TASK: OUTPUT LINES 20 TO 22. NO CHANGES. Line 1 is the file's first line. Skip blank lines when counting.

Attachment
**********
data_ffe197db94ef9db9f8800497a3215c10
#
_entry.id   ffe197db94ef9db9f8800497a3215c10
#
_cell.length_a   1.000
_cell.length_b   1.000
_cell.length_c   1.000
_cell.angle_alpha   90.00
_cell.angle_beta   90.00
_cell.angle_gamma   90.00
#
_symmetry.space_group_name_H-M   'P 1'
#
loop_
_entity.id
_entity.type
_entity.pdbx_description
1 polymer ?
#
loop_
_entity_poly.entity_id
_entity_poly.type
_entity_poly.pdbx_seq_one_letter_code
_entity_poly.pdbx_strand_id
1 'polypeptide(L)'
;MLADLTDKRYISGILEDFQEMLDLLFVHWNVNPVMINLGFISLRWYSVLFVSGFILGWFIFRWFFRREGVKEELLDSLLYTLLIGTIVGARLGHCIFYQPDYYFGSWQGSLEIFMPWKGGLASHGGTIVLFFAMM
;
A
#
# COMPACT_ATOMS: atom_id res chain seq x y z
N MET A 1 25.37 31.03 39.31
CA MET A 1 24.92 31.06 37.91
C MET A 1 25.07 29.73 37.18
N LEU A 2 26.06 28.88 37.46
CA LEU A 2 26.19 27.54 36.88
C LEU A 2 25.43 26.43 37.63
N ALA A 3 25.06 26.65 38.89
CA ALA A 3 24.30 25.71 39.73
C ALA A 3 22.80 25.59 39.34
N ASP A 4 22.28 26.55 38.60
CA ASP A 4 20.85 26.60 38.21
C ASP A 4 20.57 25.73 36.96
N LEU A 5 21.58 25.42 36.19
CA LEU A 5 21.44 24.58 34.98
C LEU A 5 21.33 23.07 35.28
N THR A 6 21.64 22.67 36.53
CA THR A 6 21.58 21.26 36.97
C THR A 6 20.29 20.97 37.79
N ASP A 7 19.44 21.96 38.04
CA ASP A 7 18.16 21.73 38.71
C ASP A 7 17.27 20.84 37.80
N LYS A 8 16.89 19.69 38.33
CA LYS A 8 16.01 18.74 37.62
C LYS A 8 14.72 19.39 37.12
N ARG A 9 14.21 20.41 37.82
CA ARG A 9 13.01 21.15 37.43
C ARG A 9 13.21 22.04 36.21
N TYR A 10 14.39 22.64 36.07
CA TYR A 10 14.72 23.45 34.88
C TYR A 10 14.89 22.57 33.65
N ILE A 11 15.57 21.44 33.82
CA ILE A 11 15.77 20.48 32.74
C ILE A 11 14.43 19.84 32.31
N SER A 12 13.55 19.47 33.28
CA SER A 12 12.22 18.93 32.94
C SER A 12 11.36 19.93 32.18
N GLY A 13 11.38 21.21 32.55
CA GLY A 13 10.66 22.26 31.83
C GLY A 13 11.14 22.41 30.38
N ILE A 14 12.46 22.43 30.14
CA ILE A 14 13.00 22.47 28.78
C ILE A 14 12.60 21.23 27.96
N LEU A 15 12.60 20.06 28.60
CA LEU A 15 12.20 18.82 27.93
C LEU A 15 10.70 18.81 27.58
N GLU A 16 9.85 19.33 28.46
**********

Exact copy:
loop_
_entity_poly.entity_id
_entity_poly.type